Thursday. 18.07.2019
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What is hate speech and why it is a crime

Finland launches a communications campaign with the hashtag #againsthate to stress the punishability of this act

What is hate speech and why it is a crime

According to the Committee of Ministers of the Council of Europe, the term “hate speech” covers all forms of expression that spread, incite, promote or justify racial hatred, xenophobia, antisemitism or other forms of hatred based on intolerance.

Hate speech can be a crime under the Criminal Code of Finland, discrimination under the Non-Discrimination Act or the Gender Equality Act, or an otherwise hostile utterance.

The Finnish Ministry of Justice remarked today on a press release that hate speech punishable by law includes hate speech targeted at a characteristic of an individual or group of individuals.

Under the Criminal Code of Finland, a harsher sentence may be imposed when the motive for the act is the victim’s race, skin colour, descent, national or ethnic origin, religion or conviction, sexual orientation, gender identity or disability.

If hate speech is targeted at a single individual, it can constitute defamation or menace, for instance. If it is targeted at a group of individuals, it can be considered ethnic agitation.

Campaign against hate launched

The Finnish Government announced on 4th February the launch of a communications campaign aiming to combat hate speech. The initiative is part of the Against Hate project coordinated by the Ministry of Justice.

The campaign aims to increase internet users’ awareness of what kinds of content constitute punishable hate speech. It also seeks to encourage people to report punishable hate speech to the police.

The Against Hate campaign consists of TV public service announcements, social media activity and online materials to help people to identify punishable hate speech.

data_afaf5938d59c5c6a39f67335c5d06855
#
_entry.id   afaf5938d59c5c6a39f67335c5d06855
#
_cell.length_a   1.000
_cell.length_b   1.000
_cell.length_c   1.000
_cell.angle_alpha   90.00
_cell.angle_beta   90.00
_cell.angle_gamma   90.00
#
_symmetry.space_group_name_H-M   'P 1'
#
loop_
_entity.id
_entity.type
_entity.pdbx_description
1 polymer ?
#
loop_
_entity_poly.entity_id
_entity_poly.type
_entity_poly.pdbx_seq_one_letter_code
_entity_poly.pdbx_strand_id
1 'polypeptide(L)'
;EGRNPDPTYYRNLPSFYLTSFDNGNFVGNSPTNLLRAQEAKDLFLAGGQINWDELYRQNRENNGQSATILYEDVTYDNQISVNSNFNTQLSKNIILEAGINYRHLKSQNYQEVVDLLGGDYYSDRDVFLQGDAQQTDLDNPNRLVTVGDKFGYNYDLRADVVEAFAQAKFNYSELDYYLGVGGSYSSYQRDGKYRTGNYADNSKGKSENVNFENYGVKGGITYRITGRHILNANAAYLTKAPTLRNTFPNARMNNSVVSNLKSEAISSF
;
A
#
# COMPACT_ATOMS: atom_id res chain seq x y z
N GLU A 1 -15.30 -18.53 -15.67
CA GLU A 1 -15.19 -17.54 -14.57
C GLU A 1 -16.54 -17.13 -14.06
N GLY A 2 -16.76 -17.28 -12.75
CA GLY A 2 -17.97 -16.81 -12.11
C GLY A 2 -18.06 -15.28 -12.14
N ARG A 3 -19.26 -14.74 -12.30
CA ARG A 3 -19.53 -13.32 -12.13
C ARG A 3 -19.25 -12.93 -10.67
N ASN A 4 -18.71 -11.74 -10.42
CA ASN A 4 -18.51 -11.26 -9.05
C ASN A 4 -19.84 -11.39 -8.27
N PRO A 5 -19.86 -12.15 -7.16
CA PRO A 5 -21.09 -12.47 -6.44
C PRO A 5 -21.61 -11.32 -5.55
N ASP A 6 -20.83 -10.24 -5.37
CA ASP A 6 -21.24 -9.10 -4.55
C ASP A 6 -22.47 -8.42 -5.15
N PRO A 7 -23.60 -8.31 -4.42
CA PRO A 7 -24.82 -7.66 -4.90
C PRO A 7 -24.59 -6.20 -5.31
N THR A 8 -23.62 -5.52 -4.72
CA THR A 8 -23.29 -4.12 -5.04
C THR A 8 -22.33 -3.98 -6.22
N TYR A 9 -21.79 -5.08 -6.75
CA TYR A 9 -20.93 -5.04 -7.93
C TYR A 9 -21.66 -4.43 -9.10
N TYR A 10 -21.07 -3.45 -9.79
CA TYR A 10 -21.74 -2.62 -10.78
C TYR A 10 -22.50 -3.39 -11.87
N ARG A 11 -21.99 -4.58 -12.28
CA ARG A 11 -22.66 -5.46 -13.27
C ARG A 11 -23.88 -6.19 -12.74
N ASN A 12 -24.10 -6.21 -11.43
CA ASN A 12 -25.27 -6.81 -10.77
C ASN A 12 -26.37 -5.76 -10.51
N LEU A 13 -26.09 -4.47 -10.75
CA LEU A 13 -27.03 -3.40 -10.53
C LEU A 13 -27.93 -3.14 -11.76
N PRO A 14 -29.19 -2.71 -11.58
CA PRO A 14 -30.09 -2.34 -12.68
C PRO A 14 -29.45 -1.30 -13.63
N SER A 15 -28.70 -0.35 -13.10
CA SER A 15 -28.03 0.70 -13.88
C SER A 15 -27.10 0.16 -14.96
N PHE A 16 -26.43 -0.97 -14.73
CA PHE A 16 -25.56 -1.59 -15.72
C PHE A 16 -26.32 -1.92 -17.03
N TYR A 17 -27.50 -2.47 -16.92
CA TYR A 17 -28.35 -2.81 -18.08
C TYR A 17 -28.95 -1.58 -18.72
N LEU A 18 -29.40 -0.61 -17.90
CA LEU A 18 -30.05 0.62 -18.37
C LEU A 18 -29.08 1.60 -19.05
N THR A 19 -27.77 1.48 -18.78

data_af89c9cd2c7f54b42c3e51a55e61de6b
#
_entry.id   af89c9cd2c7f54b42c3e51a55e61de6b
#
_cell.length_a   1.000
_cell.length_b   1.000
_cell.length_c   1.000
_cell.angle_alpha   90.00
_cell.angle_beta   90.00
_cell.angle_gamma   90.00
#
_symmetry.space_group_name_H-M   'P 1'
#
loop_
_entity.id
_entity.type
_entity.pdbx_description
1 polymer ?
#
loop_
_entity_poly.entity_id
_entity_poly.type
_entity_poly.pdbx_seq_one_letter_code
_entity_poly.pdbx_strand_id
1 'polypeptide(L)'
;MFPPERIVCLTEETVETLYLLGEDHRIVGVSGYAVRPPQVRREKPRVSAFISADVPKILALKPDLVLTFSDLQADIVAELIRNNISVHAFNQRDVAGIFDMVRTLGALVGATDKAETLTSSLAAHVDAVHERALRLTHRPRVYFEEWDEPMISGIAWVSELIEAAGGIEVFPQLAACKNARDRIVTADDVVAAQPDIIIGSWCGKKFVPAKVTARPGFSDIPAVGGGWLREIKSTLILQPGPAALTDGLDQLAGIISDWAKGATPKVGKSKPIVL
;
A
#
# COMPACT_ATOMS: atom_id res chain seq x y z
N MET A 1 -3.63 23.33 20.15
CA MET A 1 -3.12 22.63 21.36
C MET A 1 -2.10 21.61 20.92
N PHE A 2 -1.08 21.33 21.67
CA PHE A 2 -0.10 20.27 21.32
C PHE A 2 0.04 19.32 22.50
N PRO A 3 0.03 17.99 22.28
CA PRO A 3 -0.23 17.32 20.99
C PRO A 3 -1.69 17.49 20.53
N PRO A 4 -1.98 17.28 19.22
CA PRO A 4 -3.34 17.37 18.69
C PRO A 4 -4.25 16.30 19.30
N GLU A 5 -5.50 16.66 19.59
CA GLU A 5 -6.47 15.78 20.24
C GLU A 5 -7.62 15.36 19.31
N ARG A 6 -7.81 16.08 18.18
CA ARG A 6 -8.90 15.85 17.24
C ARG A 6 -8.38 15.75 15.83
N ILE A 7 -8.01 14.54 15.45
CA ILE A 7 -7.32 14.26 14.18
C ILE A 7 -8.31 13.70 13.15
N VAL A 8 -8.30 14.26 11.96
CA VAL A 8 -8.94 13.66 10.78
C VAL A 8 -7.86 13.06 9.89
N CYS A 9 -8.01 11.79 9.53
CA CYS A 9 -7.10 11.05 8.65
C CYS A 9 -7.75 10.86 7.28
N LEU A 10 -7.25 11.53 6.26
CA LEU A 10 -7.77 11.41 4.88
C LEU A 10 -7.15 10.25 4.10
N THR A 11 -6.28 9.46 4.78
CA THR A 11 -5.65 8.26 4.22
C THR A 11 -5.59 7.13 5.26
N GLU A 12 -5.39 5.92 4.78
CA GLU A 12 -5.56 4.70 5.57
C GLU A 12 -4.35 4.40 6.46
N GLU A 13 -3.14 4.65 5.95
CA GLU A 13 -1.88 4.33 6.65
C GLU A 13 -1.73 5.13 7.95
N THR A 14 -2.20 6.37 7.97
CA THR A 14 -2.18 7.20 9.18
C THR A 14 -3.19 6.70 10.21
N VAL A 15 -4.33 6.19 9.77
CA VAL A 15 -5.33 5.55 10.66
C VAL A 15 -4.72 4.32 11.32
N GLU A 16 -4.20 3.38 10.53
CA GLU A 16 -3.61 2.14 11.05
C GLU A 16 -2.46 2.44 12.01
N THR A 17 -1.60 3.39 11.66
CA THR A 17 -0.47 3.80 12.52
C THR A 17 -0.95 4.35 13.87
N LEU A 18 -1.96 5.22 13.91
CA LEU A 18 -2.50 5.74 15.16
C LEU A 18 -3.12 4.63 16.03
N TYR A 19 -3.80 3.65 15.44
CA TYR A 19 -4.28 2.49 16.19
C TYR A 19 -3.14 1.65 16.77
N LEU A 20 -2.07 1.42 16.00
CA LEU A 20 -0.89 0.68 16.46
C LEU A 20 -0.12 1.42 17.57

The core message of the campaign is that hate speech can be a punishable offence and the internet is subjected to the same rules as anywhere else.

Hashtag #againsthate

The idea of the campaign is to take part in the public discussion on hate speech from the perspective of the punishability of the act. The campaign hashtag is #againsthate.

“Not everyone is clear on what constitutes hate speech. It is important for people to know that hate speech can be punishable and, in such cases, should be reported to the police. The Finnish Discrimination Monitoring Group published a report on the effects of hate speech in March 2016. According to the report, the second most common place for hate speech to occur is the internet, especially public discussion forums and social media sites,” says project manager Milla Aaltonen.

According to the report, hate speech and harassment have a strong impact on people’s general feeling of safety, mental health and confidence in public authorities.

Hate vs. free speech

The Ministry of Justice remarks on its release that freedom of speech does not include violating human dignity

In fact, Finnish legislation and international conventions place limits on the right to freedom of speech. It does not protect the right to violate other people’s fundamental rights or human dignity. The Criminal Code of Finland limits freedom of speech by laying down provisions on ethnic agitation, for instance. This means that punishable hate speech is also a hate crime.

The Finnish Government stresses that the objective of the project Against Hate is to develop work against hate crimes and hate speech. The project’s activities focus on developing reporting on hate speech, enhancing the capacity of the authorities to respond to hate speech, and promoting support services for the victims of hate crimes.

The project network includes a wide variety of operators, including authorities and organisations.

The other participating ministries, in addition to the Ministry of Justice, are the Ministry of the Interior, the Ministry of Education and Culture and the Ministry of Transport and Communications.

Other network members include the Non-Discrimination Ombudsman, the Equality Ombudsman, the Office of the Prosecutor General, the National Police Board, Police University College, European Institute for Crime Prevention and Control, affiliated with the United Nations (HEUNI), Victim Support Finland, the Finnish Youth Co-operation Allianssi and the National Audiovisual Institute (KAVI).

For more information on the Against Hate project click HERE

If you see hate speech on any website you can report it to the police HERE

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